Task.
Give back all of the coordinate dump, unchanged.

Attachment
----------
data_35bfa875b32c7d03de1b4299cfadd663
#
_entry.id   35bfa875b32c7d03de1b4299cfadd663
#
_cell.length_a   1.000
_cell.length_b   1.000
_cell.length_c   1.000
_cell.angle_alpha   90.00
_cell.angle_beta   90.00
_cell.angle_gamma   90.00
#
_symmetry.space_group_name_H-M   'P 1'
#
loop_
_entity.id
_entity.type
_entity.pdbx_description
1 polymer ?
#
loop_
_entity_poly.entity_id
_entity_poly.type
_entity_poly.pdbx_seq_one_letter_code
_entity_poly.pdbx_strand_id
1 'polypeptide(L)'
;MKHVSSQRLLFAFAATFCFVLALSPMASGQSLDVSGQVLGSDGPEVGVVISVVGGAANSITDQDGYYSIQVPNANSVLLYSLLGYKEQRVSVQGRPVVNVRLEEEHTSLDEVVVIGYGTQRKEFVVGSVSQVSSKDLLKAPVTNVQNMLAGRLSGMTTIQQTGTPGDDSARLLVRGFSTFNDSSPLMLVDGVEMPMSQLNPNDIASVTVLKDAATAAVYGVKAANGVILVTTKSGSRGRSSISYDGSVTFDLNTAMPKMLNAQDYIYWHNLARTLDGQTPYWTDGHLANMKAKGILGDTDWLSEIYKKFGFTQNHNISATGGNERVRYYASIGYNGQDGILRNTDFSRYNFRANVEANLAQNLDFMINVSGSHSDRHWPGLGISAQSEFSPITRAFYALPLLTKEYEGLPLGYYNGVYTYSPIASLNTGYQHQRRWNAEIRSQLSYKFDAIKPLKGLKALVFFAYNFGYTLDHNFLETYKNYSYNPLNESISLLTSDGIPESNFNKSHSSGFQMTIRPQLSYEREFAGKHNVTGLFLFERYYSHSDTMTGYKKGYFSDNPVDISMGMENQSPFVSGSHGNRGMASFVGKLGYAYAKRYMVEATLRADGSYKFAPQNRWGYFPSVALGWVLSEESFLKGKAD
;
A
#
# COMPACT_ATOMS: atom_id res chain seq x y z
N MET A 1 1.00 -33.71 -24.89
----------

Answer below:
data_35bfa875b32c7d03de1b4299cfadd663
#
_entry.id   35bfa875b32c7d03de1b4299cfadd663
#
_cell.length_a   1.000
_cell.length_b   1.000
_cell.length_c   1.000
_cell.angle_alpha   90.00
_cell.angle_beta   90.00
_cell.angle_gamma   90.00
#
_symmetry.space_group_name_H-M   'P 1'
#
loop_
_entity.id
_entity.type
_entity.pdbx_description
1 polymer ?
#
loop_
_entity_poly.entity_id
_entity_poly.type
_entity_poly.pdbx_seq_one_letter_code
_entity_poly.pdbx_strand_id
1 'polypeptide(L)'
;MKHVSSQRLLFAFAATFCFVLALSPMASGQSLDVSGQVLGSDGPEVGVVISVVGGAANSITDQDGYYSIQVPNANSVLLYSLLGYKEQRVSVQGRPVVNVRLEEEHTSLDEVVVIGYGTQRKEFVVGSVSQVSSKDLLKAPVTNVQNMLAGRLSGMTTIQQTGTPGDDSARLLVRGFSTFNDSSPLMLVDGVEMPMSQLNPNDIASVTVLKDAATAAVYGVKAANGVILVTTKSGSRGRSSISYDGSVTFDLNTAMPKMLNAQDYIYWHNLARTLDGQTPYWTDGHLANMKAKGILGDTDWLSEIYKKFGFTQNHNISATGGNERVRYYASIGYNGQDGILRNTDFSRYNFRANVEANLAQNLDFMINVSGSHSDRHWPGLGISAQSEFSPITRAFYALPLLTKEYEGLPLGYYNGVYTYSPIASLNTGYQHQRRWNAEIRSQLSYKFDAIKPLKGLKALVFFAYNFGYTLDHNFLETYKNYSYNPLNESISLLTSDGIPESNFNKSHSSGFQMTIRPQLSYEREFAGKHNVTGLFLFERYYSHSDTMTGYKKGYFSDNPVDISMGMENQSPFVSGSHGNRGMASFVGKLGYAYAKRYMVEATLRADGSYKFAPQNRWGYFPSVALGWVLSEESFLKGKAD
;
A
#
# COMPACT_ATOMS: atom_id res chain seq x y z
N MET A 1 1.00 -33.71 -24.89